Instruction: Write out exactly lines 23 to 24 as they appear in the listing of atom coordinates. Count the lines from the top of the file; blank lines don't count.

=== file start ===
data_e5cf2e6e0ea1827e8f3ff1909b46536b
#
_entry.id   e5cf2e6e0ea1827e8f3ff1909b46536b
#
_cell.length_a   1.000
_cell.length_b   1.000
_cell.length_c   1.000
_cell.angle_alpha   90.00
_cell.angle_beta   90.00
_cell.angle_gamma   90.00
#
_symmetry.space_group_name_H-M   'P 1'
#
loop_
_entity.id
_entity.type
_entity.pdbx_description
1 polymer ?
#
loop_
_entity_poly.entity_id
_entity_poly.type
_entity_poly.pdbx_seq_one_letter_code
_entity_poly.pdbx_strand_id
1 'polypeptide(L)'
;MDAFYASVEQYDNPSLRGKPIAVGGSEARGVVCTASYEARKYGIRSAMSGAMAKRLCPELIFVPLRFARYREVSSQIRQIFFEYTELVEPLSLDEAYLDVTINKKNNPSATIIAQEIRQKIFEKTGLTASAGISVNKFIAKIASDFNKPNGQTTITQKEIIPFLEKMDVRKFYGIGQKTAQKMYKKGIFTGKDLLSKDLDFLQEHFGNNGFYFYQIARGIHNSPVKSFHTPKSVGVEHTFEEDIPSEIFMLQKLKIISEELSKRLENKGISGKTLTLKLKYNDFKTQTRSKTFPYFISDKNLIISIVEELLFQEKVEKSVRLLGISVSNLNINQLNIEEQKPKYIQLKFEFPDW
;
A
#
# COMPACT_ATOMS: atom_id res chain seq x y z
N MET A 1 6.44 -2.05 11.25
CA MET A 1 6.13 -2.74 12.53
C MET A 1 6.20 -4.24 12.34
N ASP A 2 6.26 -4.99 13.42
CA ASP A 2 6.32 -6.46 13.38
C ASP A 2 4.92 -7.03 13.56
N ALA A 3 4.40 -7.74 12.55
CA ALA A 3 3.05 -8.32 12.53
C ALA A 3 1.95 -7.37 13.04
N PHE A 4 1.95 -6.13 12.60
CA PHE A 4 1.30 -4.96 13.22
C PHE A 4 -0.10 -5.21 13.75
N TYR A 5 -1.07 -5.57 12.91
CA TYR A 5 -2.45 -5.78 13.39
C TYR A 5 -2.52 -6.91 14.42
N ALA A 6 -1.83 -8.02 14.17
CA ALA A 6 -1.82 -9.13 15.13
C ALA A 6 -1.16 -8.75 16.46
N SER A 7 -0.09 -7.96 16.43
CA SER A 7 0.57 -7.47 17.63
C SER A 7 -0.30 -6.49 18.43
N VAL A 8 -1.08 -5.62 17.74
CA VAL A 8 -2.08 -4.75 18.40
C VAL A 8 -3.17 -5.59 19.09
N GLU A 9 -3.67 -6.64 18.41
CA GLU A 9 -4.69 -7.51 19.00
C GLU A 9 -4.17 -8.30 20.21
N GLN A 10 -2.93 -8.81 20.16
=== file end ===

_entity_poly.pdbx_seq_one_letter_code
_entity_poly.pdbx_strand_id